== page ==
SCOTT BUTKI’S INTERVIEW WITH CHRIS HAMMER

In Scrublands, Australian author Chris Hammer writes about a journalist, Martin, sent to a drought-ravaged town in Australia where the one year anniversary of an event is coming up: A year earlier a priest, minutes before a weekend service, stood on the church steps with a gun and shot several people before being killed himself.

Scrublands Cover ImageMartin finds things are not as it seems as far as the story told about the incident and, while investigating, there are fires, a fatal car accident and he falls in love with a local resident.

The old journalism rule about not becoming part of the story is broken repeatedly. This book has twist after twist including Martin publishing stories that seem accurate at the time, but soon turn out to be otherwise. This is great writing that will keep surprising you.

Hammer was a journalist for more than 30 years before becoming a full-time novelist with the success of Scrublands.  He served as an international correspondent, the chief political correspondent for The Bulletin and a senior political journalist for The Age. His first nonfiction book, The River, was awarded the ACT Book of the Year Award and was shortlisted for the Walkley Book Award.

As a lover of good mysteries and a former journalist myself, I recommend this book

Hammer agreed to let me interview him via email.

Scott Butki: How did you come up with this story?

Chris Hammer: I have no idea where large parts of the story came from. For example, mass shootings are rare in Australia – those that do occur are typically domestic murder-suicides. I know of no real-life basis for the homicidal priest Byron Swift, here or in the US.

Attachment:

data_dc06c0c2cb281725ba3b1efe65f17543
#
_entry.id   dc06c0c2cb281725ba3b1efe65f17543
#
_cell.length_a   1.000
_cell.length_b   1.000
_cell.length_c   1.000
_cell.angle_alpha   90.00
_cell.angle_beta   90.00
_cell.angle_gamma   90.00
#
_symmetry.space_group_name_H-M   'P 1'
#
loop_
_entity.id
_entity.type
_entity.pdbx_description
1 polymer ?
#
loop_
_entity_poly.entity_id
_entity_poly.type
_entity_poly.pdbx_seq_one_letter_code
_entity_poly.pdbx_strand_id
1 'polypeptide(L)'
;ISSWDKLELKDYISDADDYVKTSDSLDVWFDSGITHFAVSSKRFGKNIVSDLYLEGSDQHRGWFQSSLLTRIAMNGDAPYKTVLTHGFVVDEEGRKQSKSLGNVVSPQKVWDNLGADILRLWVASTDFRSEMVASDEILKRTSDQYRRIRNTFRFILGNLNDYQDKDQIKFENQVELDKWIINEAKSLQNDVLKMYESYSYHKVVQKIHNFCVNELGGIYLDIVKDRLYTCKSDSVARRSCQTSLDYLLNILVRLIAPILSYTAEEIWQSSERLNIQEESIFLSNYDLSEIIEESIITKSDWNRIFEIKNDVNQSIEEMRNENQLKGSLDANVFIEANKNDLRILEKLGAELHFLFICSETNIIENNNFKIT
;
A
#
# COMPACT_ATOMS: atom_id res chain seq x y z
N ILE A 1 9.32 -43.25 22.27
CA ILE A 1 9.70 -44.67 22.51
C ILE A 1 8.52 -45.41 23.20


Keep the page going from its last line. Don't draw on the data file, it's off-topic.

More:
I was a journalist for 30 years, including extensive stints as a roving foreign correspondent, so those helped inform protagonist Martin Scarsden – for example, I did report from Gaza.  But character-wise he is unlike me.

I travelled through large parts of inland Australia about ten years ago at the height of the ‘Millennial Drought’ – the deepest and most prolonged since European settlement – researching my non-fiction book The River. I visited towns where the river had literally run dry. So the setting for Riversend is based on that.

There was a case some years ago involving Australia’s most infamous serial killer, a man named Ivan Milat. He would pick up hitchhikers, torture and kill them. It’s likely one story line grew from that seed.

There are other bits and pieces that may have origins in real life but much of it has bubbled up from the imagination. Which is good – it encourages me to think I can write more books like this!

Scott: Which came first, the priest and other characters, or the plot?

Chris: The idea of the priest, Martin and Mandy came first. The plot changed and changed again, evolving over time. Entire plot lines and several characters were thrown away and new ones developed. I reckon I discarded more than 200,000 words before settling on the final manuscript.

Scott: The press release for your book states, in part: “The ever-growing popularity of Australian authors like Liane Moriarty, Hannah Kent, and Kate Grenville proves that American readers are hungry for stories about the land down under, a country that feels remarkably familiar while remaining a world away. Interestingly, it turns out that Australia has a wild west, too, and it’s strikingly similar to ours.” Do you think this is the case? Also, are Australians interested in America’s “wild west?

Chris: Australia is a large country, but our population is relatively small. In the past, we have been wholesale importers of culture: movies, tv, books, music, particularly from America and Britain. We still are. So Australians are far more familiar with American culture than vice versa. For example, my dad was a big John Wayne fan and his favourite movie was Shane. So yes, Australians are/were interested in the wild west, as they are with other aspects of American culture.

I’m not sure there is anything particularly wild about the west in either the US or Australia nowadays. Certainly not in the sense they are lawless.